Small tax increase or big decrease
If La Crosse School District voters approve a $194.7 million referendum on Nov. 8, the district’s share of taxes on a $100,000 property would increase by $8.
If voters reject the referendum, the owner of a $100,000 property can expect a tax cut of $143.
While much of the referendum debate has focused on the proposal to merge the two high schools in La Crosse, voters also have an important decision to make regarding their tax rates, potential savings from consolidation school buildings and the long-term costs of trying to maintain aging and outdated structures.
Superintendent Aaron Engel acknowledges that there is a big discrepancy between what landlords would pay depending on the referendum result. But he said the referendum gives the district a chance to significantly upgrade its school buildings at a rate per mile that homeowners are used to paying.
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“This is an opportunity to do something big with only minimal impact on the mile rate,” Engel told a Sept. 27 audience at Trinity Lutheran Church.
The plan would consolidate the district’s middle schools from three to two and consolidate two high schools into one. Middle schools – Lincoln, Logan and Longfellow – would close and these students would occupy what is now Central and Logan High Schools. Secondary students would move into a new consolidated secondary school on Pammel Creek Road.
The proposal to eliminate Logan High School has created considerable controversy on the North Side of the city, where residents argue that the loss of the high school would negatively impact the North Side community. However, Engel says there is no longer a financially responsible way to maintain two high schools with rapidly declining enrollment.
The district has seen a 9% decline in enrollment since 2011-12, and most of the decline has occurred at the 9-12 level. Central reported a 2021-22 roster of 1,059, and Logan’s was 728. Logan’s roster is lower than Holmen (1,180), Onalaska (951), Tomah (933) and Sparta (850).
Engel said the proposed consolidations of high schools and colleges would save $4.5 million a year in operating costs.
“Consolidating into two middle schools and a high school makes us much more efficient than we are,” he said. “If we don’t go through with the referendum, we will consolidate in other areas.”
Engel said the district will minimize the tax increase by paying off existing debt in the first three years of the new bond issue. The district will borrow the $194.7 million over three years while making final payments on Northside Elementary School (2023) and capital improvements (2025).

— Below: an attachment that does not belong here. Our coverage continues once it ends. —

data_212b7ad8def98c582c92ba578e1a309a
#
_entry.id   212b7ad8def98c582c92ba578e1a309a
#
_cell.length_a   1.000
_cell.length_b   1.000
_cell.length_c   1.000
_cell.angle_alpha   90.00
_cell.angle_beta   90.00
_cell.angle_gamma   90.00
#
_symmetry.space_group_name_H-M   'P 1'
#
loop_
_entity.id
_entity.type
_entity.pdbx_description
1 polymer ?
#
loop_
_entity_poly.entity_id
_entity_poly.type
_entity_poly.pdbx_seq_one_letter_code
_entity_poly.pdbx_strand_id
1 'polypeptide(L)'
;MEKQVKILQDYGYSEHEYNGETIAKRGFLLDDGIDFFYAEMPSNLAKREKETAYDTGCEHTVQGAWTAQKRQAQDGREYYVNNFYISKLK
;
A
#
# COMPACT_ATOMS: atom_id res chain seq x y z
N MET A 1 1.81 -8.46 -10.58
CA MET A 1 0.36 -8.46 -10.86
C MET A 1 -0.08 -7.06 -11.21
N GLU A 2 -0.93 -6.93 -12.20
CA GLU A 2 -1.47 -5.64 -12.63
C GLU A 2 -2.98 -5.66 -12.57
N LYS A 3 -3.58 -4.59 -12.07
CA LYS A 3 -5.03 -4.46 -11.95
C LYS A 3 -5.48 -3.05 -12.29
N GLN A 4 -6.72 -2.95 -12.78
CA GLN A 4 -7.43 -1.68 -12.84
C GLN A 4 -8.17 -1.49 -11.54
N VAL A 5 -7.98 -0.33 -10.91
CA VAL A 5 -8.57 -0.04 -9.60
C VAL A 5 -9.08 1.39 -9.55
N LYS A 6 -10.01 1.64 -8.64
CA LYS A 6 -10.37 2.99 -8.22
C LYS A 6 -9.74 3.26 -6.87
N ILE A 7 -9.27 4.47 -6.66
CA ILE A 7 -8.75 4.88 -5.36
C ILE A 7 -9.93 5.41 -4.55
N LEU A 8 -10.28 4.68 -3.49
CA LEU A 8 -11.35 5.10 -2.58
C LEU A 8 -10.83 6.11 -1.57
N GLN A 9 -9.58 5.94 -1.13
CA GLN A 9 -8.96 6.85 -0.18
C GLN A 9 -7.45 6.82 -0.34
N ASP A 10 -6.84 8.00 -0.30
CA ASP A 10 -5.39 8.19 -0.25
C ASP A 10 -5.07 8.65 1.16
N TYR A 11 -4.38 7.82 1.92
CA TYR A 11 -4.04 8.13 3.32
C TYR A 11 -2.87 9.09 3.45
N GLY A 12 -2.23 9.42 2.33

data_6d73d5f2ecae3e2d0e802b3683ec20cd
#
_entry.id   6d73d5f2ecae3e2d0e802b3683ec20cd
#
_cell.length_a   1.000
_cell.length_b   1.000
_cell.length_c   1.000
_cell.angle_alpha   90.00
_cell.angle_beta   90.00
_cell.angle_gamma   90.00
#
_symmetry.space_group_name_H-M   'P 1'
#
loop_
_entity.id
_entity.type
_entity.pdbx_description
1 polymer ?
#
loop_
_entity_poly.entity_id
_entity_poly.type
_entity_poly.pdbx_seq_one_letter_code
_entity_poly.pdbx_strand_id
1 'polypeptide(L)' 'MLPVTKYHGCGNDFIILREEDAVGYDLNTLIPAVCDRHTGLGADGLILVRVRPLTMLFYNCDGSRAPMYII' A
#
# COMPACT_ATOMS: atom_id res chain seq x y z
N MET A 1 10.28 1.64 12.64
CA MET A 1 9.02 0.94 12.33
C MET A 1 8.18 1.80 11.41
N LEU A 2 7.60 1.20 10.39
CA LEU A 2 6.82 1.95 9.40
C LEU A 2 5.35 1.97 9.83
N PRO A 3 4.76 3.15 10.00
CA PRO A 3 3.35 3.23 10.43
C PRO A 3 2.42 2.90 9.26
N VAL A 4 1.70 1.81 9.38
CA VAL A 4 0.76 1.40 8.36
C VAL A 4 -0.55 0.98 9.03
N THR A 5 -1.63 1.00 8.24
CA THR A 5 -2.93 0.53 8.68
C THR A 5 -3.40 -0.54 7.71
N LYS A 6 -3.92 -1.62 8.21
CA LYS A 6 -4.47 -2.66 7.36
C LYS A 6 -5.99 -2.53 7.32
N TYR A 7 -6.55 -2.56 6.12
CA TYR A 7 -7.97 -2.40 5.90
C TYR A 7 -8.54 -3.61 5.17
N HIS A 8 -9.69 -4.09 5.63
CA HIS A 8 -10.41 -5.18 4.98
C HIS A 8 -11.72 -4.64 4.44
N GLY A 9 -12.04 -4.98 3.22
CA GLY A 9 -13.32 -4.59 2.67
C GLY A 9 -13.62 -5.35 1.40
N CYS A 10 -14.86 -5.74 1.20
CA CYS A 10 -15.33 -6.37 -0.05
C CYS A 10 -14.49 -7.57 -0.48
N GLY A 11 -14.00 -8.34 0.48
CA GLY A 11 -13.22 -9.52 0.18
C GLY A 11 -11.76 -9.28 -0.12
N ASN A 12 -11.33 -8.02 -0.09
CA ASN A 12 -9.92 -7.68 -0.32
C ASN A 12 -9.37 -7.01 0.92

“We are paying down some debt while adding new debt,” Engel said.
Paying off old debt is one of the reasons taxes would drop if the referendum fails. The other reason is the state funding formula for local schools.
The formula assumes, in effect, that districts with declining enrollment do not need as much revenue to run their schools. While the formula is mitigated by a “hold harmless” provision that partially protects districts with declining enrollment, Engel said recent legislation has further squeezed the district’s budget.
“They chose to spend new education dollars to drive down the per-mile rates,” he said. “They kept the same amount of money that we could have…so that reduced the local tax rate.”
Engel says the district will have to spend money on its buildings one way or another. The district has identified $81 million in infrastructure and maintenance needs across its buildings, including $18 million across the three colleges. The college’s three buildings are at least 80 years old and will require extensive renovations just to keep them functional.
“The $81 million is just for maintenance to keep the buildings as they are today…but it won’t add to the educational experience or fit the way we teach children. kids today,” Engel said. In closing colleges, he said, “We would be taking $18 million off an $81 million list.
Engel described Central and Logan as “move-in ready” for middle schoolers and would only need $500,000 in minor renovations, which is part of the referendum.
Engel does not believe that the secondary school, which he acknowledges is not centrally located, will increase transport costs. While additional bus routes will be needed to transport students from the north side to the new school, he said there will be savings with a net reduction of two school buildings. He also said the site is near the geographic center of the district, which extends south into Vernon County.
The levy projection includes a conservative estimate of interest rates, said District Business Services Manager Patricia Sprang. She said the projections take into account recent moves by the Federal Reserve Board to fight inflation with steep interest rate hikes.
“Our financial advisers made a very conservative estimate knowing that rates were rising,” Sprang said.
The district expects an interest rate between 3¾ and 4%.
While voters can, in fact, vote for a tax cut themselves on November 8, Engel is optimistic that they will see the benefits of consolidated and improved facilities.
“We know that members of our community value public education and they want the best possible education for their students,” he said. “I am convinced that our taxpayers and our citizens want great things for public education and that they are ready to invest.
La Crosse Tribune reporter Steve Rundio can be reached at [email protected]